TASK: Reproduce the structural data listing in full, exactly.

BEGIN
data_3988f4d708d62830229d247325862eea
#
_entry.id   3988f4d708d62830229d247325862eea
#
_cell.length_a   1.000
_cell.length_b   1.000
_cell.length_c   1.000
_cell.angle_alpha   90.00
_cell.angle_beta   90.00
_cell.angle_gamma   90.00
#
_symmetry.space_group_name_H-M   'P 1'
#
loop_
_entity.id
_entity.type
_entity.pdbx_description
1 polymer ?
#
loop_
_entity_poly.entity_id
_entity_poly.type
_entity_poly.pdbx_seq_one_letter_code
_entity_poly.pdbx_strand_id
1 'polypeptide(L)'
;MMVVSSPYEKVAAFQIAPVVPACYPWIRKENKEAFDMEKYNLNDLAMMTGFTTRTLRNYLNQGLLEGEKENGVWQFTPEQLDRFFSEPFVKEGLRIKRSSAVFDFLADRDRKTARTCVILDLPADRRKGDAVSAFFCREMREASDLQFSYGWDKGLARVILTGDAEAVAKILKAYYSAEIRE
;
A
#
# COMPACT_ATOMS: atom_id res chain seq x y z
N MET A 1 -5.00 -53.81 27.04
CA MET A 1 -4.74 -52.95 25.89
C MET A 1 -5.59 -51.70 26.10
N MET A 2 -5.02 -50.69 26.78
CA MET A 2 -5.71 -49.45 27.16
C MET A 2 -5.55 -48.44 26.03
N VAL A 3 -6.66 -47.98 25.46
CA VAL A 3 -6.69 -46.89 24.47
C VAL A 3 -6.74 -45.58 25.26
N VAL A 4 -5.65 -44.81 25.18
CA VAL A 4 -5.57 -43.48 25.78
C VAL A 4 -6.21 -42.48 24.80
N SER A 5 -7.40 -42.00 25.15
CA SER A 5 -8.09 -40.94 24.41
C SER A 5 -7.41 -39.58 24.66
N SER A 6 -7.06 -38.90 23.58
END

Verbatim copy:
data_3988f4d708d62830229d247325862eea
#
_entry.id   3988f4d708d62830229d247325862eea
#
_cell.length_a   1.000
_cell.length_b   1.000
_cell.length_c   1.000
_cell.angle_alpha   90.00
_cell.angle_beta   90.00
_cell.angle_gamma   90.00
#
_symmetry.space_group_name_H-M   'P 1'
#
loop_
_entity.id
_entity.type
_entity.pdbx_description
1 polymer ?
#
loop_
_entity_poly.entity_id
_entity_poly.type
_entity_poly.pdbx_seq_one_letter_code
_entity_poly.pdbx_strand_id
1 'polypeptide(L)'
;MMVVSSPYEKVAAFQIAPVVPACYPWIRKENKEAFDMEKYNLNDLAMMTGFTTRTLRNYLNQGLLEGEKENGVWQFTPEQLDRFFSEPFVKEGLRIKRSSAVFDFLADRDRKTARTCVILDLPADRRKGDAVSAFFCREMREASDLQFSYGWDKGLARVILTGDAEAVAKILKAYYSAEIRE
;
A
#
# COMPACT_ATOMS: atom_id res chain seq x y z
N MET A 1 -5.00 -53.81 27.04
CA MET A 1 -4.74 -52.95 25.89
C MET A 1 -5.59 -51.70 26.10
N MET A 2 -5.02 -50.69 26.78
CA MET A 2 -5.71 -49.45 27.16
C MET A 2 -5.55 -48.44 26.03
N VAL A 3 -6.66 -47.98 25.46
CA VAL A 3 -6.69 -46.89 24.47
C VAL A 3 -6.74 -45.58 25.26
N VAL A 4 -5.65 -44.81 25.18
CA VAL A 4 -5.57 -43.48 25.78
C VAL A 4 -6.21 -42.48 24.80
N SER A 5 -7.40 -42.00 25.15
CA SER A 5 -8.09 -40.94 24.41
C SER A 5 -7.41 -39.58 24.66
N SER A 6 -7.06 -38.90 23.58